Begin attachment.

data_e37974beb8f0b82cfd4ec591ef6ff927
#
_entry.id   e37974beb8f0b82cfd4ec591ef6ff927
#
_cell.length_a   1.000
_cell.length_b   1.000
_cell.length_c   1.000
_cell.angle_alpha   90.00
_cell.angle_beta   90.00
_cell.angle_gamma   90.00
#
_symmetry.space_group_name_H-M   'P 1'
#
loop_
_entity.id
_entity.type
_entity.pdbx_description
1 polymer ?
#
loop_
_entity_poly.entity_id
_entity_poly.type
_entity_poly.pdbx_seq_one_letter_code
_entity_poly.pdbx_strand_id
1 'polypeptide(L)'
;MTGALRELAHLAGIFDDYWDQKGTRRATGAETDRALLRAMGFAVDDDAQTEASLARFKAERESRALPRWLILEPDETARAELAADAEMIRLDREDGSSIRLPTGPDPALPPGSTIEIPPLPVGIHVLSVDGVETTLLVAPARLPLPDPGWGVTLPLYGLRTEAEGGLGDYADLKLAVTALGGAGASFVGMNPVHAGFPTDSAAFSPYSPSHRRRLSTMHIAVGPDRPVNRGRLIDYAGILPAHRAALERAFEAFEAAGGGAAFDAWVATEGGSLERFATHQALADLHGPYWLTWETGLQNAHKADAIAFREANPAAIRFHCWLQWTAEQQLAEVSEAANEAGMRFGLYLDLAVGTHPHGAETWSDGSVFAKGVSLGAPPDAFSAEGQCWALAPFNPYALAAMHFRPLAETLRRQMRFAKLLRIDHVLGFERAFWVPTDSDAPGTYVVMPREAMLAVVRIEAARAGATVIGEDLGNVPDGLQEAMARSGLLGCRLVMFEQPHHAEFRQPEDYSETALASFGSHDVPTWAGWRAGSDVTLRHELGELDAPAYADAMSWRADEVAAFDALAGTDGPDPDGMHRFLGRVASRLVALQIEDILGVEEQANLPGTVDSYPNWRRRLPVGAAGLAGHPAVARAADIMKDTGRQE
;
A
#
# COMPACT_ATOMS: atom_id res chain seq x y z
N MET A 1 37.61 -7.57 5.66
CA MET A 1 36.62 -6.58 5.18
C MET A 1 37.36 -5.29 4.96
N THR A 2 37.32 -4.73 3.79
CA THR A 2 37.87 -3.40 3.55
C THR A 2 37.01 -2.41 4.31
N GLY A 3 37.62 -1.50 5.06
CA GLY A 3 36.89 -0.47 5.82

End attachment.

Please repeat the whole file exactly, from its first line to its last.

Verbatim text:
data_e37974beb8f0b82cfd4ec591ef6ff927
#
_entry.id   e37974beb8f0b82cfd4ec591ef6ff927
#
_cell.length_a   1.000
_cell.length_b   1.000
_cell.length_c   1.000
_cell.angle_alpha   90.00
_cell.angle_beta   90.00
_cell.angle_gamma   90.00
#
_symmetry.space_group_name_H-M   'P 1'
#
loop_
_entity.id
_entity.type
_entity.pdbx_description
1 polymer ?
#
loop_
_entity_poly.entity_id
_entity_poly.type
_entity_poly.pdbx_seq_one_letter_code
_entity_poly.pdbx_strand_id
1 'polypeptide(L)'
;MTGALRELAHLAGIFDDYWDQKGTRRATGAETDRALLRAMGFAVDDDAQTEASLARFKAERESRALPRWLILEPDETARAELAADAEMIRLDREDGSSIRLPTGPDPALPPGSTIEIPPLPVGIHVLSVDGVETTLLVAPARLPLPDPGWGVTLPLYGLRTEAEGGLGDYADLKLAVTALGGAGASFVGMNPVHAGFPTDSAAFSPYSPSHRRRLSTMHIAVGPDRPVNRGRLIDYAGILPAHRAALERAFEAFEAAGGGAAFDAWVATEGGSLERFATHQALADLHGPYWLTWETGLQNAHKADAIAFREANPAAIRFHCWLQWTAEQQLAEVSEAANEAGMRFGLYLDLAVGTHPHGAETWSDGSVFAKGVSLGAPPDAFSAEGQCWALAPFNPYALAAMHFRPLAETLRRQMRFAKLLRIDHVLGFERAFWVPTDSDAPGTYVVMPREAMLAVVRIEAARAGATVIGEDLGNVPDGLQEAMARSGLLGCRLVMFEQPHHAEFRQPEDYSETALASFGSHDVPTWAGWRAGSDVTLRHELGELDAPAYADAMSWRADEVAAFDALAGTDGPDPDGMHRFLGRVASRLVALQIEDILGVEEQANLPGTVDSYPNWRRRLPVGAAGLAGHPAVARAADIMKDTGRQE
;
A
#
# COMPACT_ATOMS: atom_id res chain seq x y z
N MET A 1 37.61 -7.57 5.66
CA MET A 1 36.62 -6.58 5.18
C MET A 1 37.36 -5.29 4.96
N THR A 2 37.32 -4.73 3.79
CA THR A 2 37.87 -3.40 3.55
C THR A 2 37.01 -2.41 4.31
N GLY A 3 37.62 -1.50 5.06
CA GLY A 3 36.89 -0.47 5.82